A week-long excavation to unearth a Mark 1 Spitfire, which crashed at Holme Lode in the Great Fen, on 22 November, 1940, was carried out in October 2015 by a team from OA East in collaboration with the Wildlife Trust and other partners.
Spitfire X4593 of 266 Rhodesian Squadron Royal Air Force was based at RAF Wittering. On a routine training flight with two other Spitfires, Pilot Officer Harold Edwin Penketh was seen to break formation, entering a dive from which he failed to fully recover. Witnesses stated that his aircraft partially recovered at around 2,000ft but then re-entered a dive and struck the ground vertically.
A geophysical survey of the site was conducted by Peter Masters from Cranfield University Forensic Institute, and the remains of the plane located. The subsequent excavation was led by OA East, with members of Operation Nightingale, Great Fen staff, and volunteers from the Great Fen Archaeology Group, among others, also joining the dig.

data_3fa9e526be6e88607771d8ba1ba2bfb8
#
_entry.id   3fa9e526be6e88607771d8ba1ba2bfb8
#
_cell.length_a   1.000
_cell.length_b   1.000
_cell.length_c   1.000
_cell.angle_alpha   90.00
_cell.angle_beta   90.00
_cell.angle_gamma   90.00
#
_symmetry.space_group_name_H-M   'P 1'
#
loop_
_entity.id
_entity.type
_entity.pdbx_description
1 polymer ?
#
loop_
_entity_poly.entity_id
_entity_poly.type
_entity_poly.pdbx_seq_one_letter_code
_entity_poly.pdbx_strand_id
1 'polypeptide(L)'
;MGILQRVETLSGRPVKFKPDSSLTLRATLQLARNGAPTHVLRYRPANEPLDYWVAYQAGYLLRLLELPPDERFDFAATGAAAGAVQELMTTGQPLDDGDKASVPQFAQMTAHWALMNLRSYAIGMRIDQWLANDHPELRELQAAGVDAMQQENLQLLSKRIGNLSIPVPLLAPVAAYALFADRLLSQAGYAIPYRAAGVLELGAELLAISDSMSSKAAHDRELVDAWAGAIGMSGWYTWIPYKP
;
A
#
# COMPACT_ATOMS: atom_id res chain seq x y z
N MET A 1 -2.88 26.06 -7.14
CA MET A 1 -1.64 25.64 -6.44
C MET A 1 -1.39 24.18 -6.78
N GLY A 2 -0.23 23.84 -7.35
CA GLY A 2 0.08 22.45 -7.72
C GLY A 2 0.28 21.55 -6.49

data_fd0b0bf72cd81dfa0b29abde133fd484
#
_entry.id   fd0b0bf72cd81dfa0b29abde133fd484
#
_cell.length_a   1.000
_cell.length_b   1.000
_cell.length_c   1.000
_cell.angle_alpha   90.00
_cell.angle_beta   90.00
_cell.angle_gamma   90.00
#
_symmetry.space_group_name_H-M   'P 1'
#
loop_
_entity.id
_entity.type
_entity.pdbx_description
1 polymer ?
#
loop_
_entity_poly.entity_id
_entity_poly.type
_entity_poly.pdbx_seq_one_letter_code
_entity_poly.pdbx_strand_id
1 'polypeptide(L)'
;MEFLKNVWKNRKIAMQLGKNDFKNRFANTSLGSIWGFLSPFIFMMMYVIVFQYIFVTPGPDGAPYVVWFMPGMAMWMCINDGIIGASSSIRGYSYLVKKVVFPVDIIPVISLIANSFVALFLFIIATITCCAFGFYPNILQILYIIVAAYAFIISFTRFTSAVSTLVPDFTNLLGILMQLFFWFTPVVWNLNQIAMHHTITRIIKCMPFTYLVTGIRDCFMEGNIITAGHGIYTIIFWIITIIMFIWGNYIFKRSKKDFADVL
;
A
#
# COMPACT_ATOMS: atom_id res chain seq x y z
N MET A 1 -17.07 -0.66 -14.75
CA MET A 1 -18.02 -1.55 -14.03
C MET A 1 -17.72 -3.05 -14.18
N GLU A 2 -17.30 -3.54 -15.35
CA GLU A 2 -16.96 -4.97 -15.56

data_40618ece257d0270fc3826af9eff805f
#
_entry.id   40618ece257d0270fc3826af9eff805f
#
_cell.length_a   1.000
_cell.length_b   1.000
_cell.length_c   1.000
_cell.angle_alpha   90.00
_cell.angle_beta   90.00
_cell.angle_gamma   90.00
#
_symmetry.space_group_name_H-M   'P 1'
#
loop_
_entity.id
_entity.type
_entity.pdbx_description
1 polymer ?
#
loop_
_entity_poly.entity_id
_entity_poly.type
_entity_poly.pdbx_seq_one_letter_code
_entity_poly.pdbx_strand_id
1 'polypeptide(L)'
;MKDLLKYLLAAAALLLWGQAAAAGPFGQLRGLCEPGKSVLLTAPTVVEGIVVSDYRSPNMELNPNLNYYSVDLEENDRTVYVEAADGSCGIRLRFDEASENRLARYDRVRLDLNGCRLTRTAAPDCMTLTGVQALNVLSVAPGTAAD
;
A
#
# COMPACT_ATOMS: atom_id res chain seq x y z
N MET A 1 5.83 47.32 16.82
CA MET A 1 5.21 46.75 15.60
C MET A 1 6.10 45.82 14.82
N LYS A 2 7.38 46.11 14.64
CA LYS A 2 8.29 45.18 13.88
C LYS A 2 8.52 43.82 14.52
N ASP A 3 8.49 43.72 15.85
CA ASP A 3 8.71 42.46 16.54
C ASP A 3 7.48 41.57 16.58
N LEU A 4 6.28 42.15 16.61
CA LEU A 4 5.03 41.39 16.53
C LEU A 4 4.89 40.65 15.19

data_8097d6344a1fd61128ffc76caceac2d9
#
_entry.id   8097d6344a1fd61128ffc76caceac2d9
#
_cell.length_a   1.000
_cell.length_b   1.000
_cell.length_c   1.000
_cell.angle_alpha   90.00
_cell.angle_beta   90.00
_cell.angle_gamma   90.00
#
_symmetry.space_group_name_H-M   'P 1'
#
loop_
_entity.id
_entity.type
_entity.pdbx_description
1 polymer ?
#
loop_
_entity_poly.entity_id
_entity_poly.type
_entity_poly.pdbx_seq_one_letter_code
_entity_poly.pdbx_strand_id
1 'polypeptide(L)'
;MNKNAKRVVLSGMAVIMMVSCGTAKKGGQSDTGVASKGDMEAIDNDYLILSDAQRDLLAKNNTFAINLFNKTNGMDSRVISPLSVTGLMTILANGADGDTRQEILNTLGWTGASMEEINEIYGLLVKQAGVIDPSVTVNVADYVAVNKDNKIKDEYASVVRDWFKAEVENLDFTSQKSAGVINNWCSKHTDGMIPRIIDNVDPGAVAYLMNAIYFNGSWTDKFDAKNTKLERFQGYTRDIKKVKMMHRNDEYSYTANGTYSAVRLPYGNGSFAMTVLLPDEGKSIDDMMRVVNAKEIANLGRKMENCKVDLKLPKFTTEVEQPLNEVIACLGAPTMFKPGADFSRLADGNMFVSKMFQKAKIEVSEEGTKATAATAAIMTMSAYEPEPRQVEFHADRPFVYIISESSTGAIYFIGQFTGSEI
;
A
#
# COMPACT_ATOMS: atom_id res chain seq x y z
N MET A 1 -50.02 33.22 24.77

The team lifted the remains of the plane, and recovered many interesting objects, including the propeller, the substantial remains of the Merlin engine, the oxygen tank, the headrest, and pilot’s helmet.
In September 2016, the Wildlife Trust unveiled a memorial stone and display panel on the site to commemorate Harold Penketh's sacrifice in November 1940. A service was held by the Bishop of Huntingdon, RAF chaplins and the local Dean of Holme. The surviving members of Harold's family were also present and met the excavation team for the first time.
Click on the links below to read about the excavation as it happened: